Meta-Lens Will Replace Glass Optics

Posted: Jun 3 2016, 7:23am CDT | by , in News | Latest Science News

Meta-Lens Will Replace Glass Optics
Schematic showing the ultra-thin meta-lens. The lens consists of titanium dioxide nanofins on a glass substrate. The meta-lens focuses an incident light (entering from bottom and propagating upward) to a spot (yellow area) smaller than the incident wavelength. Small meta-lens at the side (red color) showing a different view of the meta-lens. Credit: Peter Allen/ Harvard John A. Paulson School of Engineering and Applied Sciences
  • Flat Lens: A Revolutionary Step in the Field of Optics

Flat lens are the wave of the future. In fact, they mark a revolutionary step in the field of optics.

A flat meta-lens that is composed of paint whitener on a small piece of glass could prove to be revolutionary in its scope. It is only 2mm in its dimensions and thinner than a human hair.

Capable of magnifying very small devices, it can have a focal point greater than many of the most sophisticated microscopes on the planet. It is a fine example of metamaterials. Their new properties emerge from their structural features.

The formations on the surface of these lens are tinier than a single wavelength of light. That is very small, almost a thousandth of a millimeter.

A report on this new form of lens appeared in the journal Science. According to Federico Capasso of Harvard University, the senior author of the report, this technology will be a game changer and it will totally revamp the very ABCs of optics since Newton’s discovery of the science.

The nature of the lens is such that it is radically different from camera and binocular lens. A thin wafer of quartz is coated with many small pillars. These are a few nanometers in width and hundreds of nanometers in length.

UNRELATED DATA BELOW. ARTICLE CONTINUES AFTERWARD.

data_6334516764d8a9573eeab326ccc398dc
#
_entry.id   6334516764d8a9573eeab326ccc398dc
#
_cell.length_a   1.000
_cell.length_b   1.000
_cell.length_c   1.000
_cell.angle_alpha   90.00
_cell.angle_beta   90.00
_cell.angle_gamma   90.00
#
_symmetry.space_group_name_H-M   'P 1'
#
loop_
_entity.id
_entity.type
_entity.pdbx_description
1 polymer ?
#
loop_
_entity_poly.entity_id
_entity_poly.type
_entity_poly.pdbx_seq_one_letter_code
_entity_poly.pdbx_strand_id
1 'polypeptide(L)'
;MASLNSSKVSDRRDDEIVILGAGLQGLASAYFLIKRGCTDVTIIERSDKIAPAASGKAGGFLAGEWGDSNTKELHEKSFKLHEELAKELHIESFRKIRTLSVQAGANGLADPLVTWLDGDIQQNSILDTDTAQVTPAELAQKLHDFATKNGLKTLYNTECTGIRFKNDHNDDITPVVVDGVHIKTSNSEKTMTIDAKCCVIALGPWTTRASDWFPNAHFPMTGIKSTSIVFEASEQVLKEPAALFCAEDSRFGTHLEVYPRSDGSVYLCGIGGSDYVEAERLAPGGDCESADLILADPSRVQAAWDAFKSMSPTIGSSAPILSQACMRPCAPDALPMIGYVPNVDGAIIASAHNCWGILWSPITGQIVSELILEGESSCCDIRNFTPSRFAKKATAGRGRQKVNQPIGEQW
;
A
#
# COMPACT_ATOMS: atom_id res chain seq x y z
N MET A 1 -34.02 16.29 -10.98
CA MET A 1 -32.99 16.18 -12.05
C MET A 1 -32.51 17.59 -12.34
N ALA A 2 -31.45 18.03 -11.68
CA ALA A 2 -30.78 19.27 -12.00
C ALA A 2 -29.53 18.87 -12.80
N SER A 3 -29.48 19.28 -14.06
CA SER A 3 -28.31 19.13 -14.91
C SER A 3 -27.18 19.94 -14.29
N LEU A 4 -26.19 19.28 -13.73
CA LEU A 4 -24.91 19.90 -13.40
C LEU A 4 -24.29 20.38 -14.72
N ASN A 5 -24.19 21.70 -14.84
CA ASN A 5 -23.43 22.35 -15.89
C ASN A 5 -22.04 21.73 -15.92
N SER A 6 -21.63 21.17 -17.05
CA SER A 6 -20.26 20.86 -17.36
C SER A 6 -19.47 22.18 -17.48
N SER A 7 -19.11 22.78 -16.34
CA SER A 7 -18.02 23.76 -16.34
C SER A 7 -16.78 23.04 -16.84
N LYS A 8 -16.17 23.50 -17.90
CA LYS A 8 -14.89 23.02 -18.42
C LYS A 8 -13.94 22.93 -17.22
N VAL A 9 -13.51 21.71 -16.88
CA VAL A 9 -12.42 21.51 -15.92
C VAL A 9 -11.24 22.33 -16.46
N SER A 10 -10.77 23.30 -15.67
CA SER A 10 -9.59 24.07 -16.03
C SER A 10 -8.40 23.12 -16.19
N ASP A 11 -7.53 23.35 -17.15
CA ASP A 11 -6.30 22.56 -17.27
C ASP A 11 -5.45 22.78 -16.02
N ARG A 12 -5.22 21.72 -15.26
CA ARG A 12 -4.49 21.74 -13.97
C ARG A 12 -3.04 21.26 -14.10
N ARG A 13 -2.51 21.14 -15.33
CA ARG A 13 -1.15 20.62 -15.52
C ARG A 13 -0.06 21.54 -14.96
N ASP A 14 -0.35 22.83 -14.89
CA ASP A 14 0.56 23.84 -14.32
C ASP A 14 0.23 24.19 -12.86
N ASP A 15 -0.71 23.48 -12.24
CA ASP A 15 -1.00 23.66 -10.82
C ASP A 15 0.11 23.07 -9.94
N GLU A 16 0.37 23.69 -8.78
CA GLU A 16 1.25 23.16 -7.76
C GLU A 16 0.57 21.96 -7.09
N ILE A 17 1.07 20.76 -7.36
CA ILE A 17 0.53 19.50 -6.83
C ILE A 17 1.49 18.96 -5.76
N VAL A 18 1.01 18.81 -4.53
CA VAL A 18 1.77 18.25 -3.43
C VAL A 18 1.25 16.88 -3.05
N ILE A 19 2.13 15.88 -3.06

Every pillar interacts with light beams and dissects each ray of light and reshapes it in a totally different manner. Calculations made by computers come in handy here.

These metalenses are especially useful since they do not show any aberrations. Such aberrations are the normal fare in optics. To have conquered such a hitch is not a small thing.

The quality of the images is so supersharp that this in itself has revolutionary consequences. These lens are 30% sharper than other high-end microscopes. Yet there are more reasons for rejoicing.

The fabric of conventional lens goes way back to 19th century technology. The new lens though can made in the same industrial units that churn out computer chips.

This novel lens is also very cheap to manufacture. It just takes a few pounds per creation of a unit. Large scale manufacturing will make costs go down even more so. Most of the ingredients in these lens come from chip technology, according to BBC.

So making them won’t be a problem at all. The future uses of this lens are many. There are clearly no hindrances to the number of inventions these lens could be employed to construct. Size is not a problem either. It is indeed a revolution in the making.

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<a href="/latest_stories/all/all/20" rel="author">Sumayah Aamir</a>
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